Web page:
Transcriptional profiling reveals the expression of novel genes in response to various stimuli in the human dermatophyte Trichophyton rubrum
1 Departamento de Genética, Faculdade de Medicina de Ribeirão Preto, Universidade de São Paulo, Ribeirão Preto 14049-900, SP, Brazil
2 Departamento de Bioquímica e Imunologia, Faculdade de Medicina de Ribeirão Preto, Universidade de São Paulo, Ribeirão Preto 14049-900, SP, Brazil
3 Current address: Faculdade de Ciências Farmacêuticas de Ribeirão Preto, Universidade de São Paulo, 14040-903, Ribeirão Preto, SP, Brazil
BMC Microbiology 2010, 10:39 doi:10.1186/1471-2180-10-39Published: 8 February 2010
Cutaneous mycoses are common human infections among healthy and immunocompromised hosts, and the anthropophilic fungus Trichophyton rubrum is the most prevalent microorganism isolated from such clinical cases worldwide. The aim of this study was to determine the transcriptional profile of T. rubrum exposed to various stimuli in order to obtain insights into the responses of this pathogen to different environmental challenges. Therefore, we generated an expressed sequence tag (EST) collection by constructing one cDNA library and nine suppression subtractive hybridization libraries.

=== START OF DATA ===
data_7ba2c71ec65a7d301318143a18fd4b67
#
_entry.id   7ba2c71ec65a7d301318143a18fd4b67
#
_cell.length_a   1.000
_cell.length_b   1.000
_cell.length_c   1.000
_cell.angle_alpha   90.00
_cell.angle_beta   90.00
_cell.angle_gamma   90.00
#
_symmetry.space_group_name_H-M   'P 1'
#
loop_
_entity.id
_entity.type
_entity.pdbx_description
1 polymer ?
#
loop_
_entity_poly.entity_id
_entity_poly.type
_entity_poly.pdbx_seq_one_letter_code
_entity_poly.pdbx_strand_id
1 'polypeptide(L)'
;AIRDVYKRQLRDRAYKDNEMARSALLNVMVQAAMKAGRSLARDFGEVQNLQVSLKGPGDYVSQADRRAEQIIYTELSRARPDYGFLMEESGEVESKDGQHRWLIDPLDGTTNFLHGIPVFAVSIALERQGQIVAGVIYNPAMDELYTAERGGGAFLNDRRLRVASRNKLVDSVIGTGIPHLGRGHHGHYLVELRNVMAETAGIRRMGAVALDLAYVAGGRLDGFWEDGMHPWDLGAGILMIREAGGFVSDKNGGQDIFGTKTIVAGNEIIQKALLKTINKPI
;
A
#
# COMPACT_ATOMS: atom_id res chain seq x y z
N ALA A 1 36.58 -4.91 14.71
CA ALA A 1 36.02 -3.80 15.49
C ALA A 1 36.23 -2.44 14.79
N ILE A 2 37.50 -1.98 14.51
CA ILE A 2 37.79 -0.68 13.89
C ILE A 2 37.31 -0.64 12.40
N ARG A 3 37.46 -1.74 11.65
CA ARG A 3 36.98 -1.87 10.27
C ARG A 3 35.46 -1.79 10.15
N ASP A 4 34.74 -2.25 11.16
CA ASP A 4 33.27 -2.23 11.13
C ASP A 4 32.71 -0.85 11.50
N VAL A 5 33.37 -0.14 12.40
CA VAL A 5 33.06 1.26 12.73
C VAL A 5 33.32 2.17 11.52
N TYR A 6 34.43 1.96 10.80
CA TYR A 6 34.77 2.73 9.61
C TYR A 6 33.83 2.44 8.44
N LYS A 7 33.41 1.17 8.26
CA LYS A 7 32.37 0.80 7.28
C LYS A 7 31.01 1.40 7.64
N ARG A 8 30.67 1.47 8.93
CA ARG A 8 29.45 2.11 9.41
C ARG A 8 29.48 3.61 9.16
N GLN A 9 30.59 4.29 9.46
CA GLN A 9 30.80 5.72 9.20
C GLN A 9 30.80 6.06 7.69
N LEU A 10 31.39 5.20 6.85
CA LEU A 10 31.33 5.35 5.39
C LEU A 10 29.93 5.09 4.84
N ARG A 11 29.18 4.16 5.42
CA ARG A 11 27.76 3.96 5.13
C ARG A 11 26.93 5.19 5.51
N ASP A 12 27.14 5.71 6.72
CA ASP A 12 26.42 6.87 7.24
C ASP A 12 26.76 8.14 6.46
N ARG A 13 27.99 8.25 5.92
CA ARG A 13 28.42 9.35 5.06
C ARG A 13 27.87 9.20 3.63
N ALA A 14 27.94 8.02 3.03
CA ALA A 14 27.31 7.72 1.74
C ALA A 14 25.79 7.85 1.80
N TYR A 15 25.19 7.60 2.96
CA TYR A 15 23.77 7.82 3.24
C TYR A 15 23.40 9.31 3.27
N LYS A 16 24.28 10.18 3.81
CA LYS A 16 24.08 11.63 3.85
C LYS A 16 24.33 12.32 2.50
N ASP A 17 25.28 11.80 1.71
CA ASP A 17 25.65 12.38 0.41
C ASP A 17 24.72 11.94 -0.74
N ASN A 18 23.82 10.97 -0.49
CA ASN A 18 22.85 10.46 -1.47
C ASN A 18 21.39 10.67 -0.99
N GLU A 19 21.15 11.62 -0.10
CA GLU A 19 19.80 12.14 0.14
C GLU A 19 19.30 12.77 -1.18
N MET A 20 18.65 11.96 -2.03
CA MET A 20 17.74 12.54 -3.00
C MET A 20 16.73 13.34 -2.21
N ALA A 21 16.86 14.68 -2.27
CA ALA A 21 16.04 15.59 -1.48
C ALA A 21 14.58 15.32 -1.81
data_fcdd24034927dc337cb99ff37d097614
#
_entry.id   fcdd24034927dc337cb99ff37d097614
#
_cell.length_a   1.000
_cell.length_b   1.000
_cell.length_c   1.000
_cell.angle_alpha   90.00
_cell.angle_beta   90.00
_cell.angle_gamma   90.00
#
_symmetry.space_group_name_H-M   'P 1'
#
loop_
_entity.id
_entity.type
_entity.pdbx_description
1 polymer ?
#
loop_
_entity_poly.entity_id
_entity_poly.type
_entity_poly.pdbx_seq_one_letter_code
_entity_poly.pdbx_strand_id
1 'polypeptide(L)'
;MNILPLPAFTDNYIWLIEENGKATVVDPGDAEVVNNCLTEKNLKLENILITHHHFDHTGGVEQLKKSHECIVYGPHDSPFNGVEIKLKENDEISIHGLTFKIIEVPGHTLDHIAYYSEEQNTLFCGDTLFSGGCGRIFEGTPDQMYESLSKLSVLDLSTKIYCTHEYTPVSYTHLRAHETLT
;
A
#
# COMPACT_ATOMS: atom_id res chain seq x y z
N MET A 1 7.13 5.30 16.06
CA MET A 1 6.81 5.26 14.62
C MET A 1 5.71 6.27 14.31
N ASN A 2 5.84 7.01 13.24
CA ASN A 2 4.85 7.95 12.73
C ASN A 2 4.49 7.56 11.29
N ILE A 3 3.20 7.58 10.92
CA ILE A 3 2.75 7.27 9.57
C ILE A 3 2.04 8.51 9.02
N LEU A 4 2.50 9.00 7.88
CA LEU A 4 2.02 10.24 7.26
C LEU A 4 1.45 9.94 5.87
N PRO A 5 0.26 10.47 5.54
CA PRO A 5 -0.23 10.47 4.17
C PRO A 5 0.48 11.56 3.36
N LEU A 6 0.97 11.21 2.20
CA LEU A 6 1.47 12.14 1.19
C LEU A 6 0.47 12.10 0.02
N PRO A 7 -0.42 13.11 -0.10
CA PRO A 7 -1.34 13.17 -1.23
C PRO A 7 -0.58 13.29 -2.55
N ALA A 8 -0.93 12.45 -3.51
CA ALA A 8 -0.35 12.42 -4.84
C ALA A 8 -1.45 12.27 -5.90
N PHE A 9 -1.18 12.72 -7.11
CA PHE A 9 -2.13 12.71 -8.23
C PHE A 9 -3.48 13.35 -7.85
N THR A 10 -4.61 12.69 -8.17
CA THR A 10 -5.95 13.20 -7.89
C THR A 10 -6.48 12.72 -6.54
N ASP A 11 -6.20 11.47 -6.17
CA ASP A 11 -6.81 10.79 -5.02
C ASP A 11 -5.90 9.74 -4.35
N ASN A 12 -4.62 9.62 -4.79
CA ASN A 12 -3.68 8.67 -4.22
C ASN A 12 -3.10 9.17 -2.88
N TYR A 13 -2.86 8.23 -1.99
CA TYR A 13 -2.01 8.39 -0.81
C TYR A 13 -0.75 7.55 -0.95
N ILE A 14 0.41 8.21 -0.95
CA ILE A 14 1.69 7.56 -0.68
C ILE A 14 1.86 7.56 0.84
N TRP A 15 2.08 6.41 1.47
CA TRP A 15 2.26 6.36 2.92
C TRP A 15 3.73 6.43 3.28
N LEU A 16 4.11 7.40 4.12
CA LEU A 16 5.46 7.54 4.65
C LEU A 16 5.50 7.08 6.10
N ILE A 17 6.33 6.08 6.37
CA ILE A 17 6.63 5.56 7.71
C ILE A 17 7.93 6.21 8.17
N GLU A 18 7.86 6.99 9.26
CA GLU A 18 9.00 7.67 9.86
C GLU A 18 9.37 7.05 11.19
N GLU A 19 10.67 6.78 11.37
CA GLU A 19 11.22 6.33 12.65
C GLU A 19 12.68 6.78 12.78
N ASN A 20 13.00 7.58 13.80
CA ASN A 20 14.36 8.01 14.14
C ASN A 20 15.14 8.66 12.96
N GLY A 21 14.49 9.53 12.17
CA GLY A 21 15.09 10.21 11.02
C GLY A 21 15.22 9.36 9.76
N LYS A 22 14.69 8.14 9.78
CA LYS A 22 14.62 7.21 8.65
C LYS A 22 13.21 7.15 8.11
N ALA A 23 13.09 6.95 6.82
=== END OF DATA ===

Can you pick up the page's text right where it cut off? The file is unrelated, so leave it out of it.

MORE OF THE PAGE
The 1388 unigenes identified in this study were functionally classified based on the Munich Information Center for Protein Sequences (MIPS) categories. The identified proteins were involved in transcriptional regulation, cellular defense and stress, protein degradation, signaling, transport, and secretion, among other functions. Analysis of these unigenes revealed 575 T. rubrum sequences that had not been previously deposited in public databases.
In this study, we identified novel T. rubrum genes that will be useful for ORF prediction in genome sequencing and facilitating functional genome analysis. Annotation of these expressed genes revealed metabolic adaptations of T. rubrum to carbon sources, ambient pH shifts, and various antifungal drugs used in medical practice. Furthermore, challenging T. rubrum with cytotoxic drugs and ambient pH shifts extended our understanding of the molecular events possibly involved in the infectious process and resistance to antifungal drugs.